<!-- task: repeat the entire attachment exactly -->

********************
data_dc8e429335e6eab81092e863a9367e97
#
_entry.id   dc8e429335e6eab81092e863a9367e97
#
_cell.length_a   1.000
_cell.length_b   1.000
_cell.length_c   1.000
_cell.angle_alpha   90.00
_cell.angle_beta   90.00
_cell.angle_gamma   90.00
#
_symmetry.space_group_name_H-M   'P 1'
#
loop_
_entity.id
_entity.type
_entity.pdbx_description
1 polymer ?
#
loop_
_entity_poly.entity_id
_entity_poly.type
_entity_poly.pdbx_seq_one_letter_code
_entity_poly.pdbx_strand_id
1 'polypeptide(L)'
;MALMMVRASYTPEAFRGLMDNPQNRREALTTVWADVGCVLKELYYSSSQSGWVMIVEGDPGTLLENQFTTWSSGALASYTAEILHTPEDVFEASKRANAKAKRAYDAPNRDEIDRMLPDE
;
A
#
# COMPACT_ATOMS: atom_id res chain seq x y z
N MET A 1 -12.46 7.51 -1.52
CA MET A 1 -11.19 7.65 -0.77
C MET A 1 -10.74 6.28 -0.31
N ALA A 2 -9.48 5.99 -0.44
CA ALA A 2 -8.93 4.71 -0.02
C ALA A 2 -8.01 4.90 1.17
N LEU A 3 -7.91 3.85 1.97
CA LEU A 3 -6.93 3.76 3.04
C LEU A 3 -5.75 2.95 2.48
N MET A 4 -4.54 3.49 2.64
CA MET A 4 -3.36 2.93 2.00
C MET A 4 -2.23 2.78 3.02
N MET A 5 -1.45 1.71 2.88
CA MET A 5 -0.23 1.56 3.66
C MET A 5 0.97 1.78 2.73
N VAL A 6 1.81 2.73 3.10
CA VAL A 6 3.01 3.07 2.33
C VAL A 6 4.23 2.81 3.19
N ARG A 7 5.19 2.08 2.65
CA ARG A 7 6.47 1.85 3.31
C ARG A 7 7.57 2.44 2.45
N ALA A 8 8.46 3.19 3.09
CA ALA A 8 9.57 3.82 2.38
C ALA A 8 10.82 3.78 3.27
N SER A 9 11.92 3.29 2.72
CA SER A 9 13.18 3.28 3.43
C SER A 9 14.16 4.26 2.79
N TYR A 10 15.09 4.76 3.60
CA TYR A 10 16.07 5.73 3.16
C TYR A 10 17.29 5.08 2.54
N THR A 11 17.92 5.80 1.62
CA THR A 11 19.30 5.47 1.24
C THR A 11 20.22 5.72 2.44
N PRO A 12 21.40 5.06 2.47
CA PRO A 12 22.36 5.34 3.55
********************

data_dc8e429335e6eab81092e863a9367e97
#
_entry.id   dc8e429335e6eab81092e863a9367e97
#
_cell.length_a   1.000
_cell.length_b   1.000
_cell.length_c   1.000
_cell.angle_alpha   90.00
_cell.angle_beta   90.00
_cell.angle_gamma   90.00
#
_symmetry.space_group_name_H-M   'P 1'
#
loop_
_entity.id
_entity.type
_entity.pdbx_description
1 polymer ?
#
loop_
_entity_poly.entity_id
_entity_poly.type
_entity_poly.pdbx_seq_one_letter_code
_entity_poly.pdbx_strand_id
1 'polypeptide(L)'
;MALMMVRASYTPEAFRGLMDNPQNRREALTTVWADVGCVLKELYYSSSQSGWVMIVEGDPGTLLENQFTTWSSGALASYTAEILHTPEDVFEASKRANAKAKRAYDAPNRDEIDRMLPDE
;
A
#
# COMPACT_ATOMS: atom_id res chain seq x y z
N MET A 1 -12.46 7.51 -1.52
CA MET A 1 -11.19 7.65 -0.77
C MET A 1 -10.74 6.28 -0.31
N ALA A 2 -9.48 5.99 -0.44
CA ALA A 2 -8.93 4.71 -0.02
C ALA A 2 -8.01 4.90 1.17
N LEU A 3 -7.91 3.85 1.97
CA LEU A 3 -6.93 3.76 3.04
C LEU A 3 -5.75 2.95 2.48
N MET A 4 -4.54 3.49 2.64
CA MET A 4 -3.36 2.93 2.00
C MET A 4 -2.23 2.78 3.02
N MET A 5 -1.45 1.71 2.88
CA MET A 5 -0.23 1.56 3.66
C MET A 5 0.97 1.78 2.73
N VAL A 6 1.81 2.73 3.10
CA VAL A 6 3.01 3.07 2.33
C VAL A 6 4.23 2.81 3.19
N ARG A 7 5.19 2.08 2.65
CA ARG A 7 6.47 1.85 3.31
C ARG A 7 7.57 2.44 2.45
N ALA A 8 8.46 3.19 3.09
CA ALA A 8 9.57 3.82 2.38
C ALA A 8 10.82 3.78 3.27
N SER A 9 11.92 3.29 2.72
CA SER A 9 13.18 3.28 3.43
C SER A 9 14.16 4.26 2.79
N TYR A 10 15.09 4.76 3.60
CA TYR A 10 16.07 5.73 3.16
C TYR A 10 17.29 5.08 2.54
N THR A 11 17.92 5.80 1.62
CA THR A 11 19.30 5.47 1.24
C THR A 11 20.22 5.72 2.44
N PRO A 12 21.40 5.06 2.47
CA PRO A 12 22.36 5.34 3.55